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Kazoo, Super Bowl and Big Brother

By Staff · February 10th, 2010 · Minimum Gauge

[HOT]

Respect the Kazoo!
Did you know that this year is the 160th anniversary of the kazoo, that little cheaply made “wind instrument” that everyone masters when they’re about 2? Did you know there are kazoo enthusiasts? How about professional kazoo players?

Claiming to be “America’s only full-time kazoo player” (a distinction akin to be the country’s only full-time toast maker), Rick Hubbard says he wants Congress to make the kazoo “America’s official musical instrument,” according to an AOL news report. Though somewhat fitting (Americans love things that require no effort or talent, like watching TV or being governor of Alaska), it is still a futile effort, as everyone knows the most American musical instrument is that cow toy that goes “Mooooo” when you turn it upside down.

[WARM]

Bowl Movements
There were a lot of music-y things surrounding the most recent Super Bowl.

The Who offered up a Vegas revue-style medley at halftime, with awkward time concessions and abrupt edits, but that was nothing compared to the aw.ful and o.ffen.sive will.i.am “remix” charity single basically chopping the balls off of one of the greatest anti-establishment songs ever written. Changing the “My Generation” line “Hope I die before I get old” to “Don’t wanna die young, I want to get old” is like changing “She loves you, yeah, yeah, yeah” to “She despises you, asshole, asshole, asshole.”

Also, an almost exact re-recording of The White Stripes first big hit, “Fell in Love With a Girl,” was used without permission or credit by the U.S. Air Force Reserve in its Super Bowl ad. Jack White was so pissed he wrote a typo-laden ALL CAPS response on the band’s Web site saying the band would never have anything to do with recruiting fans to fight in a war they don’t support.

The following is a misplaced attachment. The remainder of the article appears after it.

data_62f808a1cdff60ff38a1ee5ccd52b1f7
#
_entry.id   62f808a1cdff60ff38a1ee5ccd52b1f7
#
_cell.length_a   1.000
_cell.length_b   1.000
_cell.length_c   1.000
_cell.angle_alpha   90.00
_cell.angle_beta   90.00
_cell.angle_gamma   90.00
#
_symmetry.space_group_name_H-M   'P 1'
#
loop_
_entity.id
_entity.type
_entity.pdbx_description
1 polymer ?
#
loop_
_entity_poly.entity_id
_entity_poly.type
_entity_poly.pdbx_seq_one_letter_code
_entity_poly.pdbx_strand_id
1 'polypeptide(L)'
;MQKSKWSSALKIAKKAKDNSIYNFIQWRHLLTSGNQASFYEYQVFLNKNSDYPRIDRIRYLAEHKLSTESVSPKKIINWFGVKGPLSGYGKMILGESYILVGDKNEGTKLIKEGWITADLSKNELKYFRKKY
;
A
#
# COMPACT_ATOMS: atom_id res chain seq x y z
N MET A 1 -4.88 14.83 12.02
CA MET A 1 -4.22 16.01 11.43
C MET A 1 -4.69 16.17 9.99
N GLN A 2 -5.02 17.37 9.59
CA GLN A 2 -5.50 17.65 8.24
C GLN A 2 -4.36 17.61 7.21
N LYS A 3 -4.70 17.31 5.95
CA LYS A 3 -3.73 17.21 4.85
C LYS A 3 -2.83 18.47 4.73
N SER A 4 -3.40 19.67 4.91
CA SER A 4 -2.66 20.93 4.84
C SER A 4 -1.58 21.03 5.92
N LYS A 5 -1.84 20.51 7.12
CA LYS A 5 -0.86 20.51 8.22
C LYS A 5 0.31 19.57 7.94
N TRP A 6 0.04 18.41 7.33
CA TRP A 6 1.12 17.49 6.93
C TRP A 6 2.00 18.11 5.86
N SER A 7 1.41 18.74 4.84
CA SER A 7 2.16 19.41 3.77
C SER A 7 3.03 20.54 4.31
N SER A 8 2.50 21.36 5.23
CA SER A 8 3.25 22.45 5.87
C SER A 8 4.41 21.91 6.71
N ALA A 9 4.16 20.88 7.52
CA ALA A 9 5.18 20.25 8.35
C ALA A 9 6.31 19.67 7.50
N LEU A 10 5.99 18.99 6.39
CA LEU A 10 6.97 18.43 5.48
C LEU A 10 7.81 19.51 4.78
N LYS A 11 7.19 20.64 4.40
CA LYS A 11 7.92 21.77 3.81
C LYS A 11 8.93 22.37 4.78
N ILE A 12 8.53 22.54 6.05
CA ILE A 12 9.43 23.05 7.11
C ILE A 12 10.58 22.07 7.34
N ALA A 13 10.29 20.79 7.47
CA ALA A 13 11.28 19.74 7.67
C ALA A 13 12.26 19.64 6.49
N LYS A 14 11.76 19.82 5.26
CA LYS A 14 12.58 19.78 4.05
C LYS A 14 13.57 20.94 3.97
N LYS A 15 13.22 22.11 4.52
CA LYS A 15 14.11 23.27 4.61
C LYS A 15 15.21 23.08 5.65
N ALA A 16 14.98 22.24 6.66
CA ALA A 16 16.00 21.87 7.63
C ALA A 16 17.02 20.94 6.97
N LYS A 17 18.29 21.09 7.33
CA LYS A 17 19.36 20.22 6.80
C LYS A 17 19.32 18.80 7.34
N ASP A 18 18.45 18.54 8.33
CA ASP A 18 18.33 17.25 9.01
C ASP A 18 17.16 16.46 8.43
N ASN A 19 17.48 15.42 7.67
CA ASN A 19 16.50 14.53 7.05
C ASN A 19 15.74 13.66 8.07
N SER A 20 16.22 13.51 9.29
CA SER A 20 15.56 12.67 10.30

Ad execs should just stick with what viewers love in their Super Bowl commercials: degradation of women, dogs doing impossible tricks and abortion.

[COLD]

All You Need Is Gov
Government interference is affecting the music of two different countries. In Australia, in an effort to curb alcohol abuse and regulate the alcohol industry without taxpayer money, clubs are being charged increasingly high “licensing” fees and forced to follow other strict rules if they serve alcohol past 1 a.m. Many smaller clubs that support up-and-coming artists have been hit hard.

Meanwhile, officials in Mexico want to regulate “narcocorridos,” tribute songs dedicated to drug dealers and cartel leaders. The concerns were raised with the rise on YouTube of memorial videos and songs celebrating Arturo Beltran Leyva, a cartel leader gunned down late last year by the Mexican Navy. Officials want warning labels on songs that specifically call for the commitment of a crime.

And after the U.S. Senate takes on the vitally important work of fixing college football’s BCS system, look for anti-Auto Tune legislation to come up next — assuming senators can convince huge T-Pain fan Lindsey Graham (R–South Carolina) to drop his threat of an Auto Tuned filibuster.

 
 
 
 

 

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